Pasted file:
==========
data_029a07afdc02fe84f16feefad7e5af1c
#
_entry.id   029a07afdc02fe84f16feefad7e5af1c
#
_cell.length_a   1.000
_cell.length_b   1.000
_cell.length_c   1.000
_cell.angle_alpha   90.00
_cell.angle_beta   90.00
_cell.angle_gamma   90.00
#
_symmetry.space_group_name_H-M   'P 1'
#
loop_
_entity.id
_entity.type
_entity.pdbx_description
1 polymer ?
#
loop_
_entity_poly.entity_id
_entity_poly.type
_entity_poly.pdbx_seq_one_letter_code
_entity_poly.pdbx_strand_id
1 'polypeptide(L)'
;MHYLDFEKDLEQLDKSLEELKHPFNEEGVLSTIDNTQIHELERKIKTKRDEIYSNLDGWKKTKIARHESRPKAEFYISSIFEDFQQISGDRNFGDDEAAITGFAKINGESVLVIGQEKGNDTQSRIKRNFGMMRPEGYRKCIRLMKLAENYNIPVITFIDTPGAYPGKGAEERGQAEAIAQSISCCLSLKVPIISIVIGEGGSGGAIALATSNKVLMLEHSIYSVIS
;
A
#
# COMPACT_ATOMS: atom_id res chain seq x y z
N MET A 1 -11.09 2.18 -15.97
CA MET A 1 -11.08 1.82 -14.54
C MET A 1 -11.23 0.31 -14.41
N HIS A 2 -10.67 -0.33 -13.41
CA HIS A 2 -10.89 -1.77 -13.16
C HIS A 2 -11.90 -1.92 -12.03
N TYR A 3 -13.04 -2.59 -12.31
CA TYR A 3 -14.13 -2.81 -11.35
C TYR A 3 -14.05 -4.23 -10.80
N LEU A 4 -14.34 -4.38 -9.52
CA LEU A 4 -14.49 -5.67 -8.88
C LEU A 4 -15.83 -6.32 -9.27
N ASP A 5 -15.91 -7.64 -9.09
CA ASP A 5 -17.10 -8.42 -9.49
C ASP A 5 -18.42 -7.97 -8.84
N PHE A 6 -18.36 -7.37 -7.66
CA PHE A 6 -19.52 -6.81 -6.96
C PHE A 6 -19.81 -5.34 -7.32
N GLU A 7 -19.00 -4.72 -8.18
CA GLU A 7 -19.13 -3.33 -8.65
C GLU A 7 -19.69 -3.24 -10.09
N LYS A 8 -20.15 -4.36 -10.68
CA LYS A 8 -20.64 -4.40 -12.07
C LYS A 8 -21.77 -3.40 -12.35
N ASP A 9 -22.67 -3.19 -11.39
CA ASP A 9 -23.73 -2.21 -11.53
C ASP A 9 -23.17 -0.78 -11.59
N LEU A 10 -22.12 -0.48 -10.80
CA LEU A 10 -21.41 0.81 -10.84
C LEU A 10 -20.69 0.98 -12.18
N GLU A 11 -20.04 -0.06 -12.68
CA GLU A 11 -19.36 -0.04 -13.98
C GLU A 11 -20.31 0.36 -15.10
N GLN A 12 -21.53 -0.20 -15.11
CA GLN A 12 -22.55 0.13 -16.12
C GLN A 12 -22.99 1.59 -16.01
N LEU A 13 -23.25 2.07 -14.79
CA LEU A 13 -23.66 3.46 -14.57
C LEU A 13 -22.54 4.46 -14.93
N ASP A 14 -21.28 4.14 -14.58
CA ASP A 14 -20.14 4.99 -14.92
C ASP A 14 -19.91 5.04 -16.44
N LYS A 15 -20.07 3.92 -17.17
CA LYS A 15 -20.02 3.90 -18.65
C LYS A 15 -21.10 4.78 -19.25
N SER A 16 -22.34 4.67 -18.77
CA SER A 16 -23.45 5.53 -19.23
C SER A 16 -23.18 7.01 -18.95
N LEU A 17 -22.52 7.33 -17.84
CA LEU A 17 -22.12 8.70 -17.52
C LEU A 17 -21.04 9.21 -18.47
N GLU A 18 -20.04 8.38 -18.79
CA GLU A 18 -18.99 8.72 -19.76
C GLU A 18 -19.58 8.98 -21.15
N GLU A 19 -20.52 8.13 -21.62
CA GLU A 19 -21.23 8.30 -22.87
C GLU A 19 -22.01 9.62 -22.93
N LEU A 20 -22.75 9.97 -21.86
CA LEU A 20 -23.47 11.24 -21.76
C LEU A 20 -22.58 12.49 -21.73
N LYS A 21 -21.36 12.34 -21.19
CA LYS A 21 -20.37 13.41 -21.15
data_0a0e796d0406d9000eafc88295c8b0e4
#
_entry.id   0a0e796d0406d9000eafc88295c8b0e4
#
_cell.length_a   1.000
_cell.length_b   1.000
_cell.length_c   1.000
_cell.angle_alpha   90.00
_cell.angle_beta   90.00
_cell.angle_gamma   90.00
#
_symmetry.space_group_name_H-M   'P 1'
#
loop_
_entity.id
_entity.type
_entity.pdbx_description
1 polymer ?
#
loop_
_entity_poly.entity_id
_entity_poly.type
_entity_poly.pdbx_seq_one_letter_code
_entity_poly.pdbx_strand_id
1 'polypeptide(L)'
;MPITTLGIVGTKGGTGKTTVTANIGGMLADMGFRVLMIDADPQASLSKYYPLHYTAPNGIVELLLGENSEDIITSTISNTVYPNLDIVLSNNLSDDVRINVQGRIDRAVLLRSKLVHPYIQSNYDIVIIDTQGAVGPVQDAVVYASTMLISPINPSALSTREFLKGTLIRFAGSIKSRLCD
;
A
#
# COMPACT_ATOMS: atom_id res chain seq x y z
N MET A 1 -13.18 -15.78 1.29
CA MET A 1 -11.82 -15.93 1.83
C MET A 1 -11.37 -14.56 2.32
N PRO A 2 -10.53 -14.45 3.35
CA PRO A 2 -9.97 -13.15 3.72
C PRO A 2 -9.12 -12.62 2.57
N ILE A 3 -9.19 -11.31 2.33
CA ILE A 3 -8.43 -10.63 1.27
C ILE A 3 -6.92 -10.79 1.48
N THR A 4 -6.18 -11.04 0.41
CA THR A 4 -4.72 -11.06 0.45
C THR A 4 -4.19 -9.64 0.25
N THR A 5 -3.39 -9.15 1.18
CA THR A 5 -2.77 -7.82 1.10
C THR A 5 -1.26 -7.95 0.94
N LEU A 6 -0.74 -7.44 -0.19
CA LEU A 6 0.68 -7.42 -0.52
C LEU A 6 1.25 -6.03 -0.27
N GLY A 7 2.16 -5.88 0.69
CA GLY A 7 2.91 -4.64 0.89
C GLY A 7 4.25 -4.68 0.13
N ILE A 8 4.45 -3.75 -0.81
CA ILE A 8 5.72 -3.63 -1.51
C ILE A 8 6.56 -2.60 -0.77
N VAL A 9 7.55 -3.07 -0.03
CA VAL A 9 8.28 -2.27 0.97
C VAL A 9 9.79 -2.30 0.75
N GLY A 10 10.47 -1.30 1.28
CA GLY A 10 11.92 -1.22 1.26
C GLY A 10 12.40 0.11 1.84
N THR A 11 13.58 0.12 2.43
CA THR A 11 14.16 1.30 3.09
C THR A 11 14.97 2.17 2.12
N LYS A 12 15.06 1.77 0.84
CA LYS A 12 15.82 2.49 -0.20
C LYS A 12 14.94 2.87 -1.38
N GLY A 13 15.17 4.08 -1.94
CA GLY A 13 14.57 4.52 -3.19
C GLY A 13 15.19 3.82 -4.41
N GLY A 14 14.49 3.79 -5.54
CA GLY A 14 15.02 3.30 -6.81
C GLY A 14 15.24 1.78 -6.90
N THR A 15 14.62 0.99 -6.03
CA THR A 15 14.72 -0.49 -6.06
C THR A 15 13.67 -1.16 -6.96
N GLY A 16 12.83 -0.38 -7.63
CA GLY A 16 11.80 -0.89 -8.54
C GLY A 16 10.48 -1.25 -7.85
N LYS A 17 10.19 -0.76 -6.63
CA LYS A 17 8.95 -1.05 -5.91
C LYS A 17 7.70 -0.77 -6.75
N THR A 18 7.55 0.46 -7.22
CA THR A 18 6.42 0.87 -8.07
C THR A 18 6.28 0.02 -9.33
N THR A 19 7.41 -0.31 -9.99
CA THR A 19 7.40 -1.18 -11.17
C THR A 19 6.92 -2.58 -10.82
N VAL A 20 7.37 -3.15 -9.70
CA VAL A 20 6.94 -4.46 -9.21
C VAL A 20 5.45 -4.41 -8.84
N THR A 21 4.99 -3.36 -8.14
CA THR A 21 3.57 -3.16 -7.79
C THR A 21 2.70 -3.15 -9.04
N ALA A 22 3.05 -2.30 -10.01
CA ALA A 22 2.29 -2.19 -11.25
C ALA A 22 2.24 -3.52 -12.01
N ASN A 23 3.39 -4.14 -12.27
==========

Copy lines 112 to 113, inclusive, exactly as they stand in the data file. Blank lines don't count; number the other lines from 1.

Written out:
loop_
_entity_poly.entity_id